Time to hop off the soapbox. Seeing new writers learn their craft is very exciting for me. Helping a writer better understand word choice or villain development is fun. I love sharing, passing on, what I’ve learned.
A is for Author is as much a labor of love as a learning tool for the would-be writer. And it makes a great present, too. The trade paperback is available at Amazon.
by Shayla McBride
GENRE: help for early writers; non-fiction
Want to write a book of your own? A is for Author can jump-start you on the path to success. Friendly and candid, and a touch curmudgeonly, Shayla gives you the basics on 333-plus must-know subjects that many how-to-write books overlook. Industry jargon is clarified, technique explained, branding and promotion examined, and sex (sort of) illuminated. Easy to read, A is for Author is not only an essential for the new writer, but the perfect holiday gift.
It’s estimated that over ninety percent of Americans think they have a book in them. You may be one of those hopeful 290,000,000 citizens. Or maybe you live outside the U.S. Either way, welcome to the great rarely-discussed dream of writing your own original work of fiction.
It’ll be a piece of cake, right? After all, you use a lot of words every day. You’ve written reports, essays, shopping lists, holiday family updates, e-mails, tweets. You read, everything from check-out line trash to print and e-books. After you finished a recent work of fiction, you thought: I could do better than this. In fact, I think I will.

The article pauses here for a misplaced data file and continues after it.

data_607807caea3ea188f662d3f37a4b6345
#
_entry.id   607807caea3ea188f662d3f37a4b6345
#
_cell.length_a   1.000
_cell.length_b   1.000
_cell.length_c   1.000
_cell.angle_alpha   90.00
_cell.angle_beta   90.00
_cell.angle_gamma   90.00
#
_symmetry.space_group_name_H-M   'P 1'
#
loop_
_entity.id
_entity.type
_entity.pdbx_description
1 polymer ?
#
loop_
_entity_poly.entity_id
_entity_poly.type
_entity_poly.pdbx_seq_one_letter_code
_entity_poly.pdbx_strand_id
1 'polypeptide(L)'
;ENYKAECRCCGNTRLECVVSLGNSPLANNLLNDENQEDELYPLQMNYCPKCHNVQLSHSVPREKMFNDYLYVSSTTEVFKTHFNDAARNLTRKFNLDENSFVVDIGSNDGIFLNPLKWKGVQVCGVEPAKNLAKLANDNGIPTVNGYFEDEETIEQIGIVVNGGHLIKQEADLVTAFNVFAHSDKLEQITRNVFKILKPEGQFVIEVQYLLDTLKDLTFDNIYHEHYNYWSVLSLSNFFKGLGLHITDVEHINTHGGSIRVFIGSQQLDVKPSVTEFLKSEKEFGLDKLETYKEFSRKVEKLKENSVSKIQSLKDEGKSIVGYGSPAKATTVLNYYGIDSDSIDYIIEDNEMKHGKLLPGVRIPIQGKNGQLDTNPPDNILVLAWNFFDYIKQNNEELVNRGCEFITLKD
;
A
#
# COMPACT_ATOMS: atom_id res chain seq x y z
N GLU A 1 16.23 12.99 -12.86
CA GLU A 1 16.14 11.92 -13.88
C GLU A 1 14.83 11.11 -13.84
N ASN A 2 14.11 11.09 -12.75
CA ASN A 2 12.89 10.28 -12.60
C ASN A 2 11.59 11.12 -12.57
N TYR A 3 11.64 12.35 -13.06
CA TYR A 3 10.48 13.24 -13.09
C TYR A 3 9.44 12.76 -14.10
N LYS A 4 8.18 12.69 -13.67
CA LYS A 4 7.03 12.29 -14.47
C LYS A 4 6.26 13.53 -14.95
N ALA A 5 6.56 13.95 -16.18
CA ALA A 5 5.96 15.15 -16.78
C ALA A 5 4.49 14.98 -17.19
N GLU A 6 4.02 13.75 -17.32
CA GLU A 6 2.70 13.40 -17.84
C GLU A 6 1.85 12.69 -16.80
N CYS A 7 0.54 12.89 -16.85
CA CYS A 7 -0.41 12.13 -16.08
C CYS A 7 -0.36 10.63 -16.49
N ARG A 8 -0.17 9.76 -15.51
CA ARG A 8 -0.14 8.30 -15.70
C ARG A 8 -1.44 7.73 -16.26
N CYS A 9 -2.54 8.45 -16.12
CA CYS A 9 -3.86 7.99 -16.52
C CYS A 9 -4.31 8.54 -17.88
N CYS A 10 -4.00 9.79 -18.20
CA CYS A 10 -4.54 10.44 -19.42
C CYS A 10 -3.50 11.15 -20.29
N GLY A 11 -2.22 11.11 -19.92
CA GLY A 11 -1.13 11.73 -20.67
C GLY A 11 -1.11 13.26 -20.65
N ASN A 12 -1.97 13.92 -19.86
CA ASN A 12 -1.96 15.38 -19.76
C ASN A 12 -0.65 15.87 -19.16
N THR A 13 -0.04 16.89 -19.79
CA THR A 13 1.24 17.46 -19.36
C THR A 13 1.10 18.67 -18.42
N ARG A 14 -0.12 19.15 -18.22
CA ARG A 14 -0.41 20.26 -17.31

A dozen starts later, you realize it’s not quite that easy. You can see the story, but everything’s gauzy. You can’t find the words. It takes a lot of words to make a novel, the right words, in the right order. Your initial effort is disorganized, repetitive, and meandering. Why’s it such a mess? You’d never realized books had to be edited. Can yours be saved? Should it be saved?
When you begin writing, you don’t know what to look for. You don’t know the basics of construction, the techniques, the terminology or reader expectations. You simply do not realize what you don’t know.
So many questions, so few easily accessible answers. You’re not alone. Everyone who’s ever embarked on the journey of creating genre fiction from their own imagination follows the same basic path and has the same questions.
Genre fiction is commercial fiction: adventures, fantasies, Mysteries, paranormals, Romances, sci-fi, thrillers. That’s what we’re talking about here.
What you write, your style, will be unique to you. The process itself isn’t. Your questions about writing are neither stupid nor unusual. Every person who writes, including me, has had them. I’ve tried to answer a lot of them—333-plus, but who’s counting?—to make the mysterious world of fiction writing more explicable. My aim is to answer many of your questions in this book.
As with most writing advice, nothing in here is one hundred percent true for all situations or all writers. Almost nothing is absolute. This book is based on my experience in laboring to attain a publishable level of writing skill.
Through teaching classes, counseling writers, and being part of critique groups, I know newer writers pretty much do the same things, and most do the same things in the same order. All wonder how they’re doing without knowing how or where to find the answer.